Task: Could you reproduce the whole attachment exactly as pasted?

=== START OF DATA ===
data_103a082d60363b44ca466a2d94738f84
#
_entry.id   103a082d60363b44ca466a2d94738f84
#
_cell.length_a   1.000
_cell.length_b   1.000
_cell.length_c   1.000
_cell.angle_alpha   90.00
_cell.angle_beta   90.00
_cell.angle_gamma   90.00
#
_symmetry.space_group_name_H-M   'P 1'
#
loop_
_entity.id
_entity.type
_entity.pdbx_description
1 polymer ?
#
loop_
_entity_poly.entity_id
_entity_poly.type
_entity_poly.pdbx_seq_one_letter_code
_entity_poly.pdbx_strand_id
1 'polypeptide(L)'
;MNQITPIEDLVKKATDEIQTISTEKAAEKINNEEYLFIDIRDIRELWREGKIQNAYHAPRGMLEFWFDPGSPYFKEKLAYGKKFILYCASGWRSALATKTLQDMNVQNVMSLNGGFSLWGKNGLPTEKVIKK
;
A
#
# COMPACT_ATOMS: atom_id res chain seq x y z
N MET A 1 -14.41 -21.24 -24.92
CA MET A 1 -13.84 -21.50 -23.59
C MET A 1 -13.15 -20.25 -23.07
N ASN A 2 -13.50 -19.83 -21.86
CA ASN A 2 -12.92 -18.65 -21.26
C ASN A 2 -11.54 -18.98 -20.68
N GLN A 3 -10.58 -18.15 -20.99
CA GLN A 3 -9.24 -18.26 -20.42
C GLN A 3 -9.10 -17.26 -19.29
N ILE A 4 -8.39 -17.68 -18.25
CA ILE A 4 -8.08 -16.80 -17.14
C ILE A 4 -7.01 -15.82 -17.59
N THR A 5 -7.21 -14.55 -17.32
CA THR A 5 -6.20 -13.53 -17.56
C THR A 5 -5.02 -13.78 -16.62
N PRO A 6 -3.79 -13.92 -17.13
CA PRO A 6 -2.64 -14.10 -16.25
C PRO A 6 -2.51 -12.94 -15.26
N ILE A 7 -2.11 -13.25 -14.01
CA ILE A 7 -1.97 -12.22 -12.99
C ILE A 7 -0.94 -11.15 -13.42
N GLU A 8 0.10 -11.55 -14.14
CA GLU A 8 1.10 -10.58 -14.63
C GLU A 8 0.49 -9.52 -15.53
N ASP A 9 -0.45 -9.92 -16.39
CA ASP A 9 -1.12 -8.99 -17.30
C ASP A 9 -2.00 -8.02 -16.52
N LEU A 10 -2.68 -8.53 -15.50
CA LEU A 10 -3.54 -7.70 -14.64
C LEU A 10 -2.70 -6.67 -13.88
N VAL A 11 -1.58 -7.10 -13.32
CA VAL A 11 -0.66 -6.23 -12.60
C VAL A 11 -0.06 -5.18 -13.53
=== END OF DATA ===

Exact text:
data_103a082d60363b44ca466a2d94738f84
#
_entry.id   103a082d60363b44ca466a2d94738f84
#
_cell.length_a   1.000
_cell.length_b   1.000
_cell.length_c   1.000
_cell.angle_alpha   90.00
_cell.angle_beta   90.00
_cell.angle_gamma   90.00
#
_symmetry.space_group_name_H-M   'P 1'
#
loop_
_entity.id
_entity.type
_entity.pdbx_description
1 polymer ?
#
loop_
_entity_poly.entity_id
_entity_poly.type
_entity_poly.pdbx_seq_one_letter_code
_entity_poly.pdbx_strand_id
1 'polypeptide(L)'
;MNQITPIEDLVKKATDEIQTISTEKAAEKINNEEYLFIDIRDIRELWREGKIQNAYHAPRGMLEFWFDPGSPYFKEKLAYGKKFILYCASGWRSALATKTLQDMNVQNVMSLNGGFSLWGKNGLPTEKVIKK
;
A
#
# COMPACT_ATOMS: atom_id res chain seq x y z
N MET A 1 -14.41 -21.24 -24.92
CA MET A 1 -13.84 -21.50 -23.59
C MET A 1 -13.15 -20.25 -23.07
N ASN A 2 -13.50 -19.83 -21.86
CA ASN A 2 -12.92 -18.65 -21.26
C ASN A 2 -11.54 -18.98 -20.68
N GLN A 3 -10.58 -18.15 -20.99
CA GLN A 3 -9.24 -18.26 -20.42
C GLN A 3 -9.10 -17.26 -19.29
N ILE A 4 -8.39 -17.68 -18.25
CA ILE A 4 -8.08 -16.80 -17.14
C ILE A 4 -7.01 -15.82 -17.59
N THR A 5 -7.21 -14.55 -17.32
CA THR A 5 -6.20 -13.53 -17.56
C THR A 5 -5.02 -13.78 -16.62
N PRO A 6 -3.79 -13.92 -17.13
CA PRO A 6 -2.64 -14.10 -16.25
C PRO A 6 -2.51 -12.94 -15.26
N ILE A 7 -2.11 -13.25 -14.01
CA ILE A 7 -1.97 -12.22 -12.99
C ILE A 7 -0.94 -11.15 -13.42
N GLU A 8 0.10 -11.55 -14.14
CA GLU A 8 1.10 -10.58 -14.63
C GLU A 8 0.49 -9.52 -15.53
N ASP A 9 -0.45 -9.92 -16.39
CA ASP A 9 -1.12 -8.99 -17.30
C ASP A 9 -2.00 -8.02 -16.52
N LEU A 10 -2.68 -8.53 -15.50
CA LEU A 10 -3.54 -7.70 -14.64
C LEU A 10 -2.70 -6.67 -13.88
N VAL A 11 -1.58 -7.10 -13.32
CA VAL A 11 -0.66 -6.23 -12.60
C VAL A 11 -0.06 -5.18 -13.53